Friday, 11 October 2019

REVIEW: One Man, Two Guvnors at the Nuffield Southampton Theatre

Richard Bean's brilliant reworking of Goldoni's 1743 play Servant of Two Masters was a huge hit when it opened at the National Theatre 2011 and propelled James Cordon to superstar status on both sides of the Atlantic. He completely embodied the part of Francis Henshall and his performance was captured by NT Live and has just been rereleased to Cinemas. It is therefore very ambitious for the Ipswich Wolsey and NST to take on the production while the original is still so fresh in the mind. But if you have not seen the original this version is sure to make you laugh.

Bean has moved the action to 1963 Brighton and some shady characters caught up in the murder of unseen Roscoe Crabbe. Henshall in his desperation to earn enough to eat acquires two bosses, Roscoe's twin sister Rachel in disguise as her brother and her lover and the murderer of Roscoe, Stanley Stubbers. Not realising who they are the action centres around his desperate attempts to serve them both while keeping them apart so he can double his income. It creates plenty of opportunity for farcical interplay most of which recreates the original mayhem.

There are classic comedy slapstick scenes involving the master's trunk where two audience members are dragged on stage to assist, a prolonged food serving scene involving a decrepit waiter with a pacemaker who keeps falling down the stairs and mistaken identities. Most of it depends on believing that Henshall is a loveable rogue not quite clever enough to carry off the deception. He is the Harlequin of the original Commedia dell'arte play and constantly breaks the fourth wall to engage the audience. Even the recently collapsed Thos Cook gets a mention with an added raised eyebrow!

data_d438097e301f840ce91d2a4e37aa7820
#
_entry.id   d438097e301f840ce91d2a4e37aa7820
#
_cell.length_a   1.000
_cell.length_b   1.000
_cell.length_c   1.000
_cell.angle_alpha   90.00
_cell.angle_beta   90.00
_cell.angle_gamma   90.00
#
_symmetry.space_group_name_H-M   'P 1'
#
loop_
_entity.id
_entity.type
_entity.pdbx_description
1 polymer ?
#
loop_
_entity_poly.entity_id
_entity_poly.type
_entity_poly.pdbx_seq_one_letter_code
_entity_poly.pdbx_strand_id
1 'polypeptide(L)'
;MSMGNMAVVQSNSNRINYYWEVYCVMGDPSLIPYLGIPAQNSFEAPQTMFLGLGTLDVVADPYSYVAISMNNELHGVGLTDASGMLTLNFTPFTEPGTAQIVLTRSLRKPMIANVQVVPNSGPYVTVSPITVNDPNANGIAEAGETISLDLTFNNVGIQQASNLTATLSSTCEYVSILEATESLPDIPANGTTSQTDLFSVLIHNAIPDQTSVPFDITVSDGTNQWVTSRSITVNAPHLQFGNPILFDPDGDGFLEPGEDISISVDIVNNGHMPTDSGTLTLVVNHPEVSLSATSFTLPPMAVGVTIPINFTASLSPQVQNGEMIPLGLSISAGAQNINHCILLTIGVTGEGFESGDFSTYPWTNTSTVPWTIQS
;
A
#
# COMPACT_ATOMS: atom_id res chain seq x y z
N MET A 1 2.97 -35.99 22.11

Farce is hard to do requiring spot on comic timing, believable characters in outlandish situations and a good pace to not allow the audience to reflect on the ludicrous plot. Director Peter Rowe ratchets up the action a notch too far, the cast are too aware of their situation and the long scene changes in full view slow the pace and allow time to reflect. The set design by Libby Watson is very complicated as it tries to cope with multiple locations with interior scenes in the Cricketers Arms and the Clench's home and external street and seaside scenes. In the original the changes took place behind the front cloth with a skiffle band playing increasingly silly songs but here the band is set high up above the set behind a gauze leaving the set change in full view. 

The cast work very hard, many like George Maguire, doubling up in the band
and the physical comedy is well drilled and full on. Philip Tomlin takes on the inevitable task of recreating Francis Henshall, but it is Luke Barton as the public schoolboy toff, Stanley Stubbers who steals the show with his straight delivery of some very outrageous lines and wonderfully funny posturing. Richard Lemming gets to play the fool as Alfie the doddering old waiter and pythonesque Old Woman and Josie Dunn makes a good job of the twin’s Roscoe and Rachel.

For those who missed the original this is worth seeing as the first viewing of these farcical comedy set pieces is very funny but if you saw the original on stage or the recent spoiler release by NT live of the filmed version , this version is not slick enough ,crisp enough or fresh enough to eradicate the memory of the brilliant James Cordon production.

Review by Nick Wayne 

Rating: ★★★

Seat: Stalls, Row J | Price of Ticket: £24
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